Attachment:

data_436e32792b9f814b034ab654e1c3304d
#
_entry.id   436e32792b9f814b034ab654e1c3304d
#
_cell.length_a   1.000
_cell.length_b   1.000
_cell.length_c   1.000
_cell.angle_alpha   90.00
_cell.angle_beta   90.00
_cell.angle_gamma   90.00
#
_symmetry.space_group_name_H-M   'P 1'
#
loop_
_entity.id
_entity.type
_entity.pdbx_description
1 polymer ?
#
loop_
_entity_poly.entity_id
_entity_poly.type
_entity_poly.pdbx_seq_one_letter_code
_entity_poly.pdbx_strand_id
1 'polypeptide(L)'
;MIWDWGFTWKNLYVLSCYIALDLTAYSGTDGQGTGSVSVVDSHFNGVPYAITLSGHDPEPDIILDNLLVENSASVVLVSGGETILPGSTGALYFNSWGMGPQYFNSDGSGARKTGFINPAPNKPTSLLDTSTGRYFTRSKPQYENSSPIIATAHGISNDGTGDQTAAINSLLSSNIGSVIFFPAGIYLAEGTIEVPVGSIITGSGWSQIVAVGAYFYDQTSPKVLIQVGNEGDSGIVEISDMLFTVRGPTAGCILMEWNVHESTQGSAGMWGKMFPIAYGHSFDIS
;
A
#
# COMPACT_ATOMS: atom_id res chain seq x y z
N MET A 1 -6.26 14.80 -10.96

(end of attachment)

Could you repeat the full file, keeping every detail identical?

data_436e32792b9f814b034ab654e1c3304d
#
_entry.id   436e32792b9f814b034ab654e1c3304d
#
_cell.length_a   1.000
_cell.length_b   1.000
_cell.length_c   1.000
_cell.angle_alpha   90.00
_cell.angle_beta   90.00
_cell.angle_gamma   90.00
#
_symmetry.space_group_name_H-M   'P 1'
#
loop_
_entity.id
_entity.type
_entity.pdbx_description
1 polymer ?
#
loop_
_entity_poly.entity_id
_entity_poly.type
_entity_poly.pdbx_seq_one_letter_code
_entity_poly.pdbx_strand_id
1 'polypeptide(L)'
;MIWDWGFTWKNLYVLSCYIALDLTAYSGTDGQGTGSVSVVDSHFNGVPYAITLSGHDPEPDIILDNLLVENSASVVLVSGGETILPGSTGALYFNSWGMGPQYFNSDGSGARKTGFINPAPNKPTSLLDTSTGRYFTRSKPQYENSSPIIATAHGISNDGTGDQTAAINSLLSSNIGSVIFFPAGIYLAEGTIEVPVGSIITGSGWSQIVAVGAYFYDQTSPKVLIQVGNEGDSGIVEISDMLFTVRGPTAGCILMEWNVHESTQGSAGMWGKMFPIAYGHSFDIS
;
A
#
# COMPACT_ATOMS: atom_id res chain seq x y z
N MET A 1 -6.26 14.80 -10.96